In an attempt to put together another insider report I came across a large transaction by Mangrove Masters Partner Fund buying over $19 million worth of stock in Asta Funding (NASDAQ:ASFI), a company with a market cap of $126 million. Mangrove's founders do not deserve an A for originality naming their fund after yet another tree. They did pick a very resilient tree and aim to be able to weather a variety of hostile environments in the financial markets while generating returns through a value based approach.
What's attracting them to this name?
Part of what makes Seeking Alpha so unique is they have a wide number of write-ups on such a small cap name. A number of them are by notable value bloggers who like to look for out of favor, micro cap companies that are deeply undervalued, preferably on an asset based valuation. One of them is Alpha Vulture who contributed an article titled Asta Funding: Accounting Peculiarities Hide Significant Value tot the PRO library. Recently, he changed his mind and posted on his blog the reason why:
The bigger problem is that management is less shareholder friendly than I thought. My thesis was that Asta Funding was undervalued because of the complex balance sheet, but I now think that the discount exists mostly because of how management is running the company. While I could have spotted some of these issues back in 2011 I think this is also a bit of bad luck. At the time management looked a lot better because they just announced a big share repurchase program that was also (partially) executed after some delays. Unfortunately it now seems that everybody at Asta Funding is getting paid well, except shareholders: they even cut the dividend that was pretty mediocre to begin with…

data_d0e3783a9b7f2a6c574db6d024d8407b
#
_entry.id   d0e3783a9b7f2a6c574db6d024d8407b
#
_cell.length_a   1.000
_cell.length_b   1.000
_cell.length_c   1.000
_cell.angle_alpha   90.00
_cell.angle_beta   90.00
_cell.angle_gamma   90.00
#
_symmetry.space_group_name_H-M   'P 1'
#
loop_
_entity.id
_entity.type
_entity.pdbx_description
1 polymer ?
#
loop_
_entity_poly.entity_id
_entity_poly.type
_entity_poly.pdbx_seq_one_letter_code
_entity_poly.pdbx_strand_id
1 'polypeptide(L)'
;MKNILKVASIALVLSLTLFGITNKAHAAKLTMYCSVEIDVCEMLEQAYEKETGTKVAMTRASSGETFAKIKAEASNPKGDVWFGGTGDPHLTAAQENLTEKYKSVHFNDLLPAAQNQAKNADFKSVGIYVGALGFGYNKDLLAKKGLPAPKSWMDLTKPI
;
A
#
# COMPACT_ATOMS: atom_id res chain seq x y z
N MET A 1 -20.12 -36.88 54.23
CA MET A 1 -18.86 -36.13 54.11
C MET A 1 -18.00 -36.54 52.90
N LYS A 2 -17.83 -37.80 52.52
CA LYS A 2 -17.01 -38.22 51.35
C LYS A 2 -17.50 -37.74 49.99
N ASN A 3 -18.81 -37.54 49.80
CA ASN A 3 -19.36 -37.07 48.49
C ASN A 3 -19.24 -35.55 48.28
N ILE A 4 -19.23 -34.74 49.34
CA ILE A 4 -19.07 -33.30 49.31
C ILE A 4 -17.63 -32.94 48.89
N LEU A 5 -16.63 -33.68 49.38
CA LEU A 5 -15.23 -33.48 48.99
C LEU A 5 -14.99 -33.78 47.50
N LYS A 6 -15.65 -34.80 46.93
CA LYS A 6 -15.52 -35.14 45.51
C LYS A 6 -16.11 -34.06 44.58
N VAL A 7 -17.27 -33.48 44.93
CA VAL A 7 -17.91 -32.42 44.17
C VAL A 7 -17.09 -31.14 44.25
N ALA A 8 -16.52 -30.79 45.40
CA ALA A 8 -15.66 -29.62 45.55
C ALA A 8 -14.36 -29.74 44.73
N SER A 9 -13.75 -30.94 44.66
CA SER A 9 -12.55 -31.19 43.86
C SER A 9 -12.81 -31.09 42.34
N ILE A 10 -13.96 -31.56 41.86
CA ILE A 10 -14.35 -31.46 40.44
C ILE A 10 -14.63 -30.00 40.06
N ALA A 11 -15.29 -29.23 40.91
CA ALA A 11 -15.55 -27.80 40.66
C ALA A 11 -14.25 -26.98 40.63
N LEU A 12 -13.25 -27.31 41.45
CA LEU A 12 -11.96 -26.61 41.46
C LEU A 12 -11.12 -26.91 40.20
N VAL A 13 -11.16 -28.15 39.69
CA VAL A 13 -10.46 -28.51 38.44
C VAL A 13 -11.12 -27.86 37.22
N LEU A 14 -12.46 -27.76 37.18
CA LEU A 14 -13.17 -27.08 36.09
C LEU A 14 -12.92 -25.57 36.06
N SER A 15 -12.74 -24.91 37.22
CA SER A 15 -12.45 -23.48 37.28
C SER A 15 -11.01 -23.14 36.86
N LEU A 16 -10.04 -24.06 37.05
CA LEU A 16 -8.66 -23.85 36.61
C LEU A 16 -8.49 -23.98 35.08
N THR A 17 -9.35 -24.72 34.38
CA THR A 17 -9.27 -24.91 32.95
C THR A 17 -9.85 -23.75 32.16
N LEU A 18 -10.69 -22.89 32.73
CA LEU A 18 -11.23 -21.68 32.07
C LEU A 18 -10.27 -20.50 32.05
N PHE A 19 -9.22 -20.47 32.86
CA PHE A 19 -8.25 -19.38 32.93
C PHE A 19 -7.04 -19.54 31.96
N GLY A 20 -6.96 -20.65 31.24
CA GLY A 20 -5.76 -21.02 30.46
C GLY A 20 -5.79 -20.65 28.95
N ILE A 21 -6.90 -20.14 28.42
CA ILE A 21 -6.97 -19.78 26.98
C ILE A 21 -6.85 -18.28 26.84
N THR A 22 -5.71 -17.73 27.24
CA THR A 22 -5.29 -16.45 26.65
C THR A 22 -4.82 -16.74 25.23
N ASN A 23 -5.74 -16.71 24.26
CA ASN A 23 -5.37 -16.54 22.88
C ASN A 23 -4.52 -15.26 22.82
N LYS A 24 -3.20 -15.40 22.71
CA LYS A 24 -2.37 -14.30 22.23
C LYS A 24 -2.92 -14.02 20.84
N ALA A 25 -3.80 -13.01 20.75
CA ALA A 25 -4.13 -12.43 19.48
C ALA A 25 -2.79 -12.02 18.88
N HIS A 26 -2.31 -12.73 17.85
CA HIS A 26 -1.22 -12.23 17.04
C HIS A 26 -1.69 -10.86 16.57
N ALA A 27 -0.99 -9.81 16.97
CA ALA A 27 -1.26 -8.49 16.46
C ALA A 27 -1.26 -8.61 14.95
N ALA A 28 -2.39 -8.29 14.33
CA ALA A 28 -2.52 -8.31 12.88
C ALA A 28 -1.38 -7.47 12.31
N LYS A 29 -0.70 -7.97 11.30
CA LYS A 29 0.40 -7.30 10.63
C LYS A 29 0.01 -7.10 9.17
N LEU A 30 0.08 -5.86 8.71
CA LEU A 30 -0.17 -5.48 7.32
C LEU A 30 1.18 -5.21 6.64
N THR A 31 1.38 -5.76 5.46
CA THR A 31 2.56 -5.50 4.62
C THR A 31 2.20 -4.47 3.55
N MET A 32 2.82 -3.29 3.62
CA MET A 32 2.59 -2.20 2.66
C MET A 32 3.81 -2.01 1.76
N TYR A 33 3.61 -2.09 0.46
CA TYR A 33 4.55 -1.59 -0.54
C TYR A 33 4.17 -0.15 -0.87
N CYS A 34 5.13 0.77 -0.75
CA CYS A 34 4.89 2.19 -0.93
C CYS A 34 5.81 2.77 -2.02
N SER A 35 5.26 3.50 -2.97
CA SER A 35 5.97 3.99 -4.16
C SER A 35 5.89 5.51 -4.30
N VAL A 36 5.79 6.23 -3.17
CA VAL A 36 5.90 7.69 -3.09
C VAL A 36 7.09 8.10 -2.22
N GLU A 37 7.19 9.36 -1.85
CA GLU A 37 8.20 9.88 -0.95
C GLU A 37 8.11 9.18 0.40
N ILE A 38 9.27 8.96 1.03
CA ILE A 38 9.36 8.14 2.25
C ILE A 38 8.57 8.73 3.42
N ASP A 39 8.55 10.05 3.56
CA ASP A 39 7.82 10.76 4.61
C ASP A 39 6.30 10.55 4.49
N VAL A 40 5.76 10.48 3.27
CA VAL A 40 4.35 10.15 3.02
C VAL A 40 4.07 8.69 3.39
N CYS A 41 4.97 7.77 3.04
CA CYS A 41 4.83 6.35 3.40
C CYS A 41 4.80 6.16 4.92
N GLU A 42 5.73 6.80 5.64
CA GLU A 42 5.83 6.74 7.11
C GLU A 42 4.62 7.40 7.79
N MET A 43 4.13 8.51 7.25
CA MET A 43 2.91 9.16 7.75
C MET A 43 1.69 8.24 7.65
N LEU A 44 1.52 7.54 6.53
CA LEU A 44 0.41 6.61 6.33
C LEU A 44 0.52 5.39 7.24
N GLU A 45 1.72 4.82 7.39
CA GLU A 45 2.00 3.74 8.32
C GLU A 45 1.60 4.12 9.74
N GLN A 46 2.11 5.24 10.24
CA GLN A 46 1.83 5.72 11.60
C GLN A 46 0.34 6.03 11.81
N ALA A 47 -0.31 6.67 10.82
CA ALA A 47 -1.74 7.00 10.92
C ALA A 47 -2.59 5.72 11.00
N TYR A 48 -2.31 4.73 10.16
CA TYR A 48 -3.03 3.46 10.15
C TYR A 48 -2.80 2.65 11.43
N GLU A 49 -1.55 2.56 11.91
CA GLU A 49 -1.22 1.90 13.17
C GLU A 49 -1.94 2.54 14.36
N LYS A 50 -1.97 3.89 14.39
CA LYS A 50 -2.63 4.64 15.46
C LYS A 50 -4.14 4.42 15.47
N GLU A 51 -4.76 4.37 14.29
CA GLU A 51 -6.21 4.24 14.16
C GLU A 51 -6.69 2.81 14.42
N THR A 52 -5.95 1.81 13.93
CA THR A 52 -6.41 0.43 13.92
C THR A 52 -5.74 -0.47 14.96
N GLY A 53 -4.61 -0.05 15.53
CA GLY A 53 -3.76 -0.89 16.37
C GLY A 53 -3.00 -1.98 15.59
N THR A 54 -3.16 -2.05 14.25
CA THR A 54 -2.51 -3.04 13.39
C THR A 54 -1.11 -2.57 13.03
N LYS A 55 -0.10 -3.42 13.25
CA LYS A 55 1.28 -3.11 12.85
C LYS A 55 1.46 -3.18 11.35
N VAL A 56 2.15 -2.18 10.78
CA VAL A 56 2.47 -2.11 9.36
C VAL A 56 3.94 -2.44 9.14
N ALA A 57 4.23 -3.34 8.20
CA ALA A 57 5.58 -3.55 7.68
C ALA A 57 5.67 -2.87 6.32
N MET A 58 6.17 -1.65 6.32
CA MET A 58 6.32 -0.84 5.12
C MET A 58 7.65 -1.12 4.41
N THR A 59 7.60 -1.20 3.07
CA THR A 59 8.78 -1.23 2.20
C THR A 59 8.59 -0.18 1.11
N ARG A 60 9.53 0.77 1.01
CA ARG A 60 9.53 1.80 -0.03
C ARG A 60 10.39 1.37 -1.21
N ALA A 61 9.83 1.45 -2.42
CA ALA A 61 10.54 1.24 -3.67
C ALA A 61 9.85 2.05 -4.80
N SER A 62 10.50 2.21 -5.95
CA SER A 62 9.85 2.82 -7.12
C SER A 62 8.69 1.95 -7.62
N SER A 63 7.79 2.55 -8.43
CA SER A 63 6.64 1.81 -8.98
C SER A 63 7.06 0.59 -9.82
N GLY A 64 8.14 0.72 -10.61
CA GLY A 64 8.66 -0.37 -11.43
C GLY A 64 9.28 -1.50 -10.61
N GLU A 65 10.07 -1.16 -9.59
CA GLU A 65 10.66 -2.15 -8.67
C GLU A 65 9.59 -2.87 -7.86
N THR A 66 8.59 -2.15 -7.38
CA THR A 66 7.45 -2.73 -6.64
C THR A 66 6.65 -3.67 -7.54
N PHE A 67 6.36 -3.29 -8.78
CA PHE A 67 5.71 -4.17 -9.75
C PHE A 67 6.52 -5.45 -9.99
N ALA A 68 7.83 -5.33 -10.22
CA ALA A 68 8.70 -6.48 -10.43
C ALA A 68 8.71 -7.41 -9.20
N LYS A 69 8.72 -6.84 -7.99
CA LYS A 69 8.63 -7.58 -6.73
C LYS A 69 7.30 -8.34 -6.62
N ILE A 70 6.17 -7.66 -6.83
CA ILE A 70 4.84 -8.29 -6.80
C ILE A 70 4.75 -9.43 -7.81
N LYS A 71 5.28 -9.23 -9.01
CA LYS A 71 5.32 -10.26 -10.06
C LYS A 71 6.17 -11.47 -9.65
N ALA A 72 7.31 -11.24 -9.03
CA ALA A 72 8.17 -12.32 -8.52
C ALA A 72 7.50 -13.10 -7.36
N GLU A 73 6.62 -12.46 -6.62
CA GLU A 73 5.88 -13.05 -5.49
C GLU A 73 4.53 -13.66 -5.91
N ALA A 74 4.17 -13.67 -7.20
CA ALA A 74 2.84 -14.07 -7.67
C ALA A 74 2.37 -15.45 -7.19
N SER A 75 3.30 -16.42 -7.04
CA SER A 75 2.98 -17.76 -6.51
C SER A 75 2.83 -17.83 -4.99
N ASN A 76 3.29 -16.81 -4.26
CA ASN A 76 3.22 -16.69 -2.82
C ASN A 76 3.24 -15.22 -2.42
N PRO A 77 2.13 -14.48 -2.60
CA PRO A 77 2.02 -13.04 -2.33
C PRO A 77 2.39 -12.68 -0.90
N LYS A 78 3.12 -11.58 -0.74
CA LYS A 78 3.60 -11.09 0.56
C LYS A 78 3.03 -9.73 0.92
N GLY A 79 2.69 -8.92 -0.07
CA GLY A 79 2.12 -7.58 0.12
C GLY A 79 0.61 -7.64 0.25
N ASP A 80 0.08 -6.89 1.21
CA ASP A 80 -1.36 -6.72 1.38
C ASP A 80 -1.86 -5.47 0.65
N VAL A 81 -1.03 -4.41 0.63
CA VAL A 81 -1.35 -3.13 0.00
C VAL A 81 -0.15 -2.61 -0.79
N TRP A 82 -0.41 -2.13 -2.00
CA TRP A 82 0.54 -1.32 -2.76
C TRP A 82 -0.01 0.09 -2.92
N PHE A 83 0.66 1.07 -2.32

I still think that at current prices Asta Funding is interesting, but I prefer opportunities where I have more faith in how fair the management team is.
Jeffery Himelson of JBH Capital remains bullish, writing:
In my previous article, "Asta Funding: Who Doesn't Like Free," I opined that ASFI was undervalued and poised to surprise investors. The off-balance sheet revenue continues to benefit, as I predicted, and the company is positioned to grow its business, as it made the final payment to the Bank of Montreal. The company has over $200 million in assets, with $33 million in liabilities, while trading at a market capitalization of $110 million, so the upside in this investment is tremendous. ASFI is certainly a prudent investment at this depressed level.